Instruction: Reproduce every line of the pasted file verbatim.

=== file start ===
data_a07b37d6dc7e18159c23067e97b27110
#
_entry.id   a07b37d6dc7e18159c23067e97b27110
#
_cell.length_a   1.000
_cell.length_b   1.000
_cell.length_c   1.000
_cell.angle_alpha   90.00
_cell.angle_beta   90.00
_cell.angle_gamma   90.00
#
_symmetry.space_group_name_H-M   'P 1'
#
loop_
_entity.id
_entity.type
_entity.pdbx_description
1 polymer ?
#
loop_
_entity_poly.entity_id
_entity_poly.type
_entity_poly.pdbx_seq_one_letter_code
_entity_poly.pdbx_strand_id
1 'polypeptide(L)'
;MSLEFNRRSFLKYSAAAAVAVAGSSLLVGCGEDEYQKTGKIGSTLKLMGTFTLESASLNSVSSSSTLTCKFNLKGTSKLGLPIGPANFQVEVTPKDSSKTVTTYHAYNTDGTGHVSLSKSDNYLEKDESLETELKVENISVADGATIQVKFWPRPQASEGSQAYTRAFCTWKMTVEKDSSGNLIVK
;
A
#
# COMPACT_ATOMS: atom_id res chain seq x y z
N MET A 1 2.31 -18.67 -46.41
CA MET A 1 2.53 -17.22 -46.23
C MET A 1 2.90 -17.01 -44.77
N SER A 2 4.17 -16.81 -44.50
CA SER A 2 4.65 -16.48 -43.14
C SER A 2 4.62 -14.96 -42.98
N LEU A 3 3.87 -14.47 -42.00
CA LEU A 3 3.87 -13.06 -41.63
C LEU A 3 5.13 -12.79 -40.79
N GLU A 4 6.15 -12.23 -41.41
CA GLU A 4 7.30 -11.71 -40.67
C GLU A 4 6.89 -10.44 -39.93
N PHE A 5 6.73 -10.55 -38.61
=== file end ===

data_a07b37d6dc7e18159c23067e97b27110
#
_entry.id   a07b37d6dc7e18159c23067e97b27110
#
_cell.length_a   1.000
_cell.length_b   1.000
_cell.length_c   1.000
_cell.angle_alpha   90.00
_cell.angle_beta   90.00
_cell.angle_gamma   90.00
#
_symmetry.space_group_name_H-M   'P 1'
#
loop_
_entity.id
_entity.type
_entity.pdbx_description
1 polymer ?
#
loop_
_entity_poly.entity_id
_entity_poly.type
_entity_poly.pdbx_seq_one_letter_code
_entity_poly.pdbx_strand_id
1 'polypeptide(L)'
;MSLEFNRRSFLKYSAAAAVAVAGSSLLVGCGEDEYQKTGKIGSTLKLMGTFTLESASLNSVSSSSTLTCKFNLKGTSKLGLPIGPANFQVEVTPKDSSKTVTTYHAYNTDGTGHVSLSKSDNYLEKDESLETELKVENISVADGATIQVKFWPRPQASEGSQAYTRAFCTWKMTVEKDSSGNLIVK
;
A
#
# COMPACT_ATOMS: atom_id res chain seq x y z
N MET A 1 2.31 -18.67 -46.41
CA MET A 1 2.53 -17.22 -46.23
C MET A 1 2.90 -17.01 -44.77
N SER A 2 4.17 -16.81 -44.50
CA SER A 2 4.65 -16.48 -43.14
C SER A 2 4.62 -14.96 -42.98
N LEU A 3 3.87 -14.47 -42.00
CA LEU A 3 3.87 -13.06 -41.63
C LEU A 3 5.13 -12.79 -40.79
N GLU A 4 6.15 -12.23 -41.41
CA GLU A 4 7.30 -11.71 -40.67
C GLU A 4 6.89 -10.44 -39.93
N PHE A 5 6.73 -10.55 -38.61